When you have just lost or left a loving relationship look to CREATE the following:
1. Create a list of trust-worthy friends & family to seek out when you need to talk, plan or make decisions and then call them when you need some advice, a sounding board and/or comfort. There’s no shame, at all, in getting help. Sadly, so many resist this support out of the fear they will look weak. Even if you’re the one who left, you’ll still feel grief and pain and you deserve all the compassion, wisdom and creative nurturing you can find.
2. Create a realistic time frame that allows you to recover and heal from your loss. It’s probably going to be longer than you’d like but shorter than you fear. Too often people have unrealistically short estimates for how long it takes to, “get over” losing a loved one. It takes as long as it takes. Be patient and recognize that grief and anger can come in waves and pockets based on many, many factors. Consider how long you think it will take and then double that! This gives you lots of time so you can truly heal while hopefully eliminating most of the negative self-talk that can accompany impatience and self-judgment.
3. Create your personal, “Honor Code of Behavior” and do your best to stick to it. If you were going to look back on your actions a year or two from now, how can you behave now, so you will be proud of yourself for the rest of your life? Hold yourself to your highest standard of ethics and actions. You don’t have to make yourself or someone else wrong in order for a relationship to NOT be right for both of you. (Please reread that sentence!)
4. Resist any childish or adolescent “scorned lover” behaviors by choosing to take the high road at every possible turn. By holding yourself to your own highest standards, you’ll be saving yourself untold moments of regret, embarrassment, shame or sorrow. You may find this difficult at first but profoundly valuable for the rest of your life.
5. Create healthy ways to process your anger so you can release it and be free from the negative impact of unexpressed or misdirected anger. Time spent processing anger is always valuable, never wasted.
6. Create professional or personal support to help you understand and process the hurt, pain, grief and sadness before it putrefies into depression, anxiety and/or boredom. Processing feelings takes effort and skill. By creating a support system (therapist, books, tapes, support groups, wise friends and family) you’ll be able to move through all the levels of feelings that will and need to surface in the most elegant and efficient way, saving you lost time and misdirected efforts.
7. Create a “safe place” for yourself so you have a pleasant, nurturing, uplifting place to hangout whenever you want to be alone to think, write, read, meditate, nap or talk privately. This can be a room, a place in nature, a favorite bookstore or café or ALL of the before mentioned locations. It’s very important to have the time and space for your feelings. Putting your attention and effort into creating this space or finding these spaces is a way you can take good care of yourself. Alexandra Stoddard has some wonderful books about creating wonderful spaces.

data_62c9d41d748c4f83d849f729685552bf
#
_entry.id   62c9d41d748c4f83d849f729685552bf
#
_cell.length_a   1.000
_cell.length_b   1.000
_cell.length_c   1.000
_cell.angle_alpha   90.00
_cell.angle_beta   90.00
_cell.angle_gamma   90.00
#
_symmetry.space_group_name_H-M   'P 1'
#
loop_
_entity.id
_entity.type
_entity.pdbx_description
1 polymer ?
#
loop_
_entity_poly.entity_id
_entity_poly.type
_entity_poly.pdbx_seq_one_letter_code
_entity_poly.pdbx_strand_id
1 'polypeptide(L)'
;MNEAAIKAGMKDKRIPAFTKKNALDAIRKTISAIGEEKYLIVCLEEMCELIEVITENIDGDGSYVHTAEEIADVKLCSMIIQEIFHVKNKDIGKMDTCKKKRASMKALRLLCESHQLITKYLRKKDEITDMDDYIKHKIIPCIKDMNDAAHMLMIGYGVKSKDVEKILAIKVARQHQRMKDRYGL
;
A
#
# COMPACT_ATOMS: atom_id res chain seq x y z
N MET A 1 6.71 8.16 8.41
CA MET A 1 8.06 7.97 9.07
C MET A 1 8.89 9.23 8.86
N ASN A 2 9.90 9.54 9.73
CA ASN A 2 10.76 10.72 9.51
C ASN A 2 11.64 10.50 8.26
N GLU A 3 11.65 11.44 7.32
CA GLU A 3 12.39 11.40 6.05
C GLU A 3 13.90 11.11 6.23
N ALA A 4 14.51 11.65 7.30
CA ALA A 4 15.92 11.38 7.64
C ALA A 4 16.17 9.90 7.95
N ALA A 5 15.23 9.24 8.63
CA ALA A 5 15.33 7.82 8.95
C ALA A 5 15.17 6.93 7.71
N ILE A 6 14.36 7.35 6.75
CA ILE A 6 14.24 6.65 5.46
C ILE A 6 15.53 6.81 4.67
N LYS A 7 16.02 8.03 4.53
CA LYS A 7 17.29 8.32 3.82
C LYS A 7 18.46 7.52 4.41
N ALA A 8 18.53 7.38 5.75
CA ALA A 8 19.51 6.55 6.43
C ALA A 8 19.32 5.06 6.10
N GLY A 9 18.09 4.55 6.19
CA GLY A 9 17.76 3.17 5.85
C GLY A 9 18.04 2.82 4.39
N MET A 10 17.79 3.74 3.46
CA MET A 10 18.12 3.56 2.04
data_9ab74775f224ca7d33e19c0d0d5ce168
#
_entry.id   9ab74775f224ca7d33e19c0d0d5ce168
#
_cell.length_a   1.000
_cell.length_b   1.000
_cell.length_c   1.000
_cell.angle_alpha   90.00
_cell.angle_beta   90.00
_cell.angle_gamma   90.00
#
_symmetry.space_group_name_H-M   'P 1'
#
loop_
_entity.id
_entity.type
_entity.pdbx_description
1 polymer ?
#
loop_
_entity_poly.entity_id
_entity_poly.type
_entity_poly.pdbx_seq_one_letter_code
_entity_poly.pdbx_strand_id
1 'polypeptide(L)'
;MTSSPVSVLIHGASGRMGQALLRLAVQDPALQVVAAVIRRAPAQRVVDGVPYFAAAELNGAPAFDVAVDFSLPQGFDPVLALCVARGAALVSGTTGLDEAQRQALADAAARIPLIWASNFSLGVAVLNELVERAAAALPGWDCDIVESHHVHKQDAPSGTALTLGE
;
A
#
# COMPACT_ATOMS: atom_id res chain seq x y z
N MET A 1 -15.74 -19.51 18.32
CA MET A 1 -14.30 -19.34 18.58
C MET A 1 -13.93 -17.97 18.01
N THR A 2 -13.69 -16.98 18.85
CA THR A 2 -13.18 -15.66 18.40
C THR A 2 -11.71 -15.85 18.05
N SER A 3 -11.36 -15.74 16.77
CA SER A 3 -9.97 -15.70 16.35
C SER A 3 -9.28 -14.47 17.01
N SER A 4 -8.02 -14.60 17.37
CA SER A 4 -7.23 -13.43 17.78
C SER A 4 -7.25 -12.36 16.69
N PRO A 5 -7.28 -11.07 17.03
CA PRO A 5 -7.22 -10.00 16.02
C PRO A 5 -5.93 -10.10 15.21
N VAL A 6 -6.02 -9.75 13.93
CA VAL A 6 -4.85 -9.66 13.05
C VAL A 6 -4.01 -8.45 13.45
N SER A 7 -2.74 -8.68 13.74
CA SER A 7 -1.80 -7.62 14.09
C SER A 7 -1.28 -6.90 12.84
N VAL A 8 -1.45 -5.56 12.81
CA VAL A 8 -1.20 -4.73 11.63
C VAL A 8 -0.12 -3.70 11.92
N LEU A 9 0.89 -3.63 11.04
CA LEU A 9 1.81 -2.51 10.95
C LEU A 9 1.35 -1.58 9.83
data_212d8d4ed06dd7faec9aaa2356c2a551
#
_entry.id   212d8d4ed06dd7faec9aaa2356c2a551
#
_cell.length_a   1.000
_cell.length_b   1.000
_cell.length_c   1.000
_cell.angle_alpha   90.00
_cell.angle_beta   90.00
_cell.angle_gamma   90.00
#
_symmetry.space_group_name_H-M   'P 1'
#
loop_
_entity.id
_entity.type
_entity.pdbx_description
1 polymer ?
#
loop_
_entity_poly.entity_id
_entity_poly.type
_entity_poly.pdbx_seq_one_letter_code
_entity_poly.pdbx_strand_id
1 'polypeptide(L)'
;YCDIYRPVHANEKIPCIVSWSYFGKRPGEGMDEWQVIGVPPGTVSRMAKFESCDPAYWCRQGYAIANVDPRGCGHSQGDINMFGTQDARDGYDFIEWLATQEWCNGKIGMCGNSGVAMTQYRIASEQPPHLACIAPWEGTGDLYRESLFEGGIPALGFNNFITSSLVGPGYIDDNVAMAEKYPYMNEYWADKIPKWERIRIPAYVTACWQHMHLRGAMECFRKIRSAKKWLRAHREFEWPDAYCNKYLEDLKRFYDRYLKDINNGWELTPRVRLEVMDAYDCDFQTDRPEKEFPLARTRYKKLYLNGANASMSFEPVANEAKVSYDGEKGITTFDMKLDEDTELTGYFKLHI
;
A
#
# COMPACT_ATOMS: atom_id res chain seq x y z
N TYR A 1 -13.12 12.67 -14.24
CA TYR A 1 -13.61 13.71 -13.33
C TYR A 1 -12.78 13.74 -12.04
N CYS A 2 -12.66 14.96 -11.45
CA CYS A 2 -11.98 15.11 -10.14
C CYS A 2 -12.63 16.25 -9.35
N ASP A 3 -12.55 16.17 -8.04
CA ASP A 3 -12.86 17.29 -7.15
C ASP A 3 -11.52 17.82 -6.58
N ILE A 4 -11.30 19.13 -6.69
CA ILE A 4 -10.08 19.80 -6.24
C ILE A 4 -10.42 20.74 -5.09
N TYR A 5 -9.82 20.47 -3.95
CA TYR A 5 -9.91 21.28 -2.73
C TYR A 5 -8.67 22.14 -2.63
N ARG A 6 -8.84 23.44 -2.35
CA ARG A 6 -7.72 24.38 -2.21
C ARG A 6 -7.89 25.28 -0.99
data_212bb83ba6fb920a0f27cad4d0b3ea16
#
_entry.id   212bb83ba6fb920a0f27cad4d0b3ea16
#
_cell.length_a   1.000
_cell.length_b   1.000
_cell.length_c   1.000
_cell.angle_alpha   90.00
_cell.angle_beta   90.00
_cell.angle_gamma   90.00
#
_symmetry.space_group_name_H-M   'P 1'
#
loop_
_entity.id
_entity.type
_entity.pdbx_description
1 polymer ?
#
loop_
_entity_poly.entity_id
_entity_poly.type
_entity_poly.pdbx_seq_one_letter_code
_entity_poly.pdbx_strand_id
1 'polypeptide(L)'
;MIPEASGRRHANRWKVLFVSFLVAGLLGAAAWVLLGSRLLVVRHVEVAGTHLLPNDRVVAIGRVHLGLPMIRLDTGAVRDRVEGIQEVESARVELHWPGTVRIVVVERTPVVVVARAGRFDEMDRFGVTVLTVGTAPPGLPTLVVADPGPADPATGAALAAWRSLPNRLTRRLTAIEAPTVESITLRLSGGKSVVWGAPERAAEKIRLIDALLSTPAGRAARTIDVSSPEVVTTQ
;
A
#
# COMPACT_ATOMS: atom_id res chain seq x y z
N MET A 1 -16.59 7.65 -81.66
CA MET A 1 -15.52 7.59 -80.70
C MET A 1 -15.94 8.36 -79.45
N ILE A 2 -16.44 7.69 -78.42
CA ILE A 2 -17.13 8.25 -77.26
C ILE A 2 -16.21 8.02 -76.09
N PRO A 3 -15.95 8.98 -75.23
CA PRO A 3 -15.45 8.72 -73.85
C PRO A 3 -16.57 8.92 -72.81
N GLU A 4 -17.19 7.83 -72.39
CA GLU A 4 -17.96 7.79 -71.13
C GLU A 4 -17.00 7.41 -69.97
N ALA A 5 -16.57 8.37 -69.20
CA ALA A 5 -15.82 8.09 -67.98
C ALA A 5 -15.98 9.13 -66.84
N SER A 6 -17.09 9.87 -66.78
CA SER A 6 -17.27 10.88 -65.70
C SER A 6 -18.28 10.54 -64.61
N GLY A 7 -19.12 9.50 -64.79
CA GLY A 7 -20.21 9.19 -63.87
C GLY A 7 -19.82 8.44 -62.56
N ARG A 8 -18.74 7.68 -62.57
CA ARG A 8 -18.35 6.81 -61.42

8. Create some lists of what you want in your future to replace what you are leaving in your past. Be patient and gentle with yourself. This is not about denying the past. It is about building a future at the same time as you are dismantling and putting the past to rest. These lists are VERY powerful. Review these lists every couple of months and revise them as you want.
9. Make a list of 10 experiences, adventures and/or skills you would like to have in the next 12 months and post it some place where you will see it everyday. Go buy a magazine or book about each item on the list so you will have them handy for a few minutes or a few hours of daydreaming!
10. Make a list of 5 Dreams you want to create in your future (2-5 years). When a relationship ends, some of the dreams that you created will die also. This can be even more painful than losing the person. It’s helpful to recognize you CAN separate the person from your dreams. You can still have your dreams; they will just be shared with different people. You can find the passion and joy you long for, they will just take a different form than before. Spend some time each day, each week, dreaming new dreams and you will begin to feel the joy of the future filter into your life.
What is the recipe for your ideal partner?
If you’ve lost a lover and feel ready to think about having a future loving relationship, make a list of the, “Top 50 Qualities of the love of my life.” As you create this list, think about your relationships, learn from them and make sure this list is as accurate as possible, as if it were a recipe for your ideal mate. Give yourself permission to think and feel how great this relationship will be even though you have no idea who it is. Be willing for this person to walk into your life at any moment. Miracles happen everyday!
Unfortunately sad things happen to us as we go and grow through life. The best, most helpful thing you can do when a loving relationship ends in your life is take responsibility for caring for and healing yourself. Make the decision to behave as a responsible adult. You can honor ALL of your feelings and still behave towards others in a way that speeds up the recovery with no regrets or additional unpleasant experiences. These are things you DO have control over. These are choices you can make for your own health, well-being as you create new, wiser, more awake true happiness.
Copyrighted, 2002 Cathryn Bond Doyle. All rights reserved.
Note: First Published in May 2002 on phemonenalwomen.com. All Rights retained by author.